2nd Booker for Ms. Mantel and well deserved too. Cromwell carries on from where he left at ‘Wolf Hall’. And this time, it’s even better as the characters are familiar and it helps because there are so many of them. I don’t care for British history but her writing is so beautiful, she make you care, draws you in.   Anne Boleyn has become the queen through Cromwell’s maneuvering but Anne and Cromwell have a fall out and then Anne is out of favor of the King too – and then begins new alignments, new friends, new enemies.  Intrigue, power play and our protagonist wins in the end.   Written beautifully, the book does a great job capturing the sixteenth century Britain.  “He, Cromwell, said” – becomes a signature style.

Recommendation: Must Read

The Perfect Picture

The Perfect Picture






It is fall

And as I walk in the woods

Crunching dried leaves under my feet

Watching the leaves dancing down from the trees

Millions of them scattered all around

The sun dappling in warmly

The crisp wind blowing on my face

I say to myself

This has to be the prettiest sight I’ve ever seen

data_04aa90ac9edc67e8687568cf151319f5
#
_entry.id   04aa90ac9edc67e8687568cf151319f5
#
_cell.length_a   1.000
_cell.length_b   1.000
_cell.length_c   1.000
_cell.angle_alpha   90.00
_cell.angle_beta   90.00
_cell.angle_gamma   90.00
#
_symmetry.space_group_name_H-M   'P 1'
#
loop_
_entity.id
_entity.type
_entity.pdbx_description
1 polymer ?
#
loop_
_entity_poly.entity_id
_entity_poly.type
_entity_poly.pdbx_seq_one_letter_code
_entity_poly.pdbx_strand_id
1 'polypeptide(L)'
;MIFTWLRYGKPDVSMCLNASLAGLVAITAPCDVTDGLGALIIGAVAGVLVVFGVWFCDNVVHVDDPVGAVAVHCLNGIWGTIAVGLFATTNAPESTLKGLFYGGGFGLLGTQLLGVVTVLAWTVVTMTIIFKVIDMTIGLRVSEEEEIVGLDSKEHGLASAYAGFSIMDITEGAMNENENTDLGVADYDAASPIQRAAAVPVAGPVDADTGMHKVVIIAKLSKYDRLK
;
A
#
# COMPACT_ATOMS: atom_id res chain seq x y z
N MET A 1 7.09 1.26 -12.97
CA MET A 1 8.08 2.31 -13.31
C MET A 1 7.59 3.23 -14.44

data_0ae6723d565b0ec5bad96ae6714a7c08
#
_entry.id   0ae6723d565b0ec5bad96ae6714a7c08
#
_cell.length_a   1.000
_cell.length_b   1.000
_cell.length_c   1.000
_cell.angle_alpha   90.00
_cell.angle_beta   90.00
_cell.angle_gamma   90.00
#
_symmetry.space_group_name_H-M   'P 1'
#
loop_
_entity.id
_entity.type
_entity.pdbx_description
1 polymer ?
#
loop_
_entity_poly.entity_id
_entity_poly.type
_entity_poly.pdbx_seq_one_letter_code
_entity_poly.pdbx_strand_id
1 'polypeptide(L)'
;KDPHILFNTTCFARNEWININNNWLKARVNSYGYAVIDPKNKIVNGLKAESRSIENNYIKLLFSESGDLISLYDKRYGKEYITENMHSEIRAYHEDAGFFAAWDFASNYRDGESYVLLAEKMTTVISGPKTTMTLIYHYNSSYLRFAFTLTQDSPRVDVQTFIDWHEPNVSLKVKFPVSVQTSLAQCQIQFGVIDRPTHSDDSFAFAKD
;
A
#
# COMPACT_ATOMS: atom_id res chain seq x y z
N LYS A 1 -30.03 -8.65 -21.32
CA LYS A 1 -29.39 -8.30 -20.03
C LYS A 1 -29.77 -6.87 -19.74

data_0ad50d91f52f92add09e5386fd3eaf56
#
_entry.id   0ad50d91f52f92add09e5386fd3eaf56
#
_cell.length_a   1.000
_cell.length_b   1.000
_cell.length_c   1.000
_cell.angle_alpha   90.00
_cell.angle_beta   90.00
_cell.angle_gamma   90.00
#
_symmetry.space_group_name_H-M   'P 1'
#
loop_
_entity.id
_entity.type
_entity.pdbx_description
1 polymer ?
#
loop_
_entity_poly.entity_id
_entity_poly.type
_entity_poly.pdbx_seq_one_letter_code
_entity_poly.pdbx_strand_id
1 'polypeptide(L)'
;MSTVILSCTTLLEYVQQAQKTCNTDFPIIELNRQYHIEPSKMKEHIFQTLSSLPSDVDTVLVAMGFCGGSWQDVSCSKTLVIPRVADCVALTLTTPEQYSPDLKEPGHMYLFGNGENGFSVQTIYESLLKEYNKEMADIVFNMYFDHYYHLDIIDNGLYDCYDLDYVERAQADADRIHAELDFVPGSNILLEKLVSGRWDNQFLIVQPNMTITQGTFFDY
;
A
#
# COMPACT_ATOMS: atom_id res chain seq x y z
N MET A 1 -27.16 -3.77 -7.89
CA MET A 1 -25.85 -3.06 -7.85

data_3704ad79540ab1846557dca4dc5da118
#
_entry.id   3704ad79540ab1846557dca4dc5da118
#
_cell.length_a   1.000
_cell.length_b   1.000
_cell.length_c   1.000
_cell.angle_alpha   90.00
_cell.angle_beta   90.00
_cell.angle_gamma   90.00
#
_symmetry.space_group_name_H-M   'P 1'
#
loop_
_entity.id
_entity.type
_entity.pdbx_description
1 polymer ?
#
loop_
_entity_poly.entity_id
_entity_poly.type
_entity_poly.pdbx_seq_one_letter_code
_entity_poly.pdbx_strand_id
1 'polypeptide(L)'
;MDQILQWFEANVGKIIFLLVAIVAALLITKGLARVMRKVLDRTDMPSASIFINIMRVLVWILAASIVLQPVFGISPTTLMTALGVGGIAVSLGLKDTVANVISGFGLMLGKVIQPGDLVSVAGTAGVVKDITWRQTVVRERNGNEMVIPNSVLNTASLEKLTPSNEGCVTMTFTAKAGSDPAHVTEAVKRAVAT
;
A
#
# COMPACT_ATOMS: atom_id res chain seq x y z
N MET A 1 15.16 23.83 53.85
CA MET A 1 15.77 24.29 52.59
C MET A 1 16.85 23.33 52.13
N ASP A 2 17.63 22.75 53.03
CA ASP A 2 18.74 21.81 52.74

The perfect picture

And then I think of you

And I realize it isn’t

I think of you walking alongside with me

-our footfall in tandem

– your hand in mine

The picture is perfect only now

So come my love

If not for any other reason

Just to complete my perfect picture.

When You Are Sleeping

When she's sleeping

When you are sleeping

I love to watch you

To tuck away the few errant strands of hair

on your cheeks behind your ear

and run my hands over on your cheeks and forehead.


Now don’t get me wrong

And don’t ask me to say sorry

It’s not that I don’t like you awake

but your being asleep is something special


In those quiet moments, I feel blessed and content

You look so peaceful when you are sleeping

that I feel peaceful just by looking at you


Perhaps we should show pictures

of you sleeping on the TV

– Our contribution to world peace.


I often wonder about your dreams

Your dreams must be fun too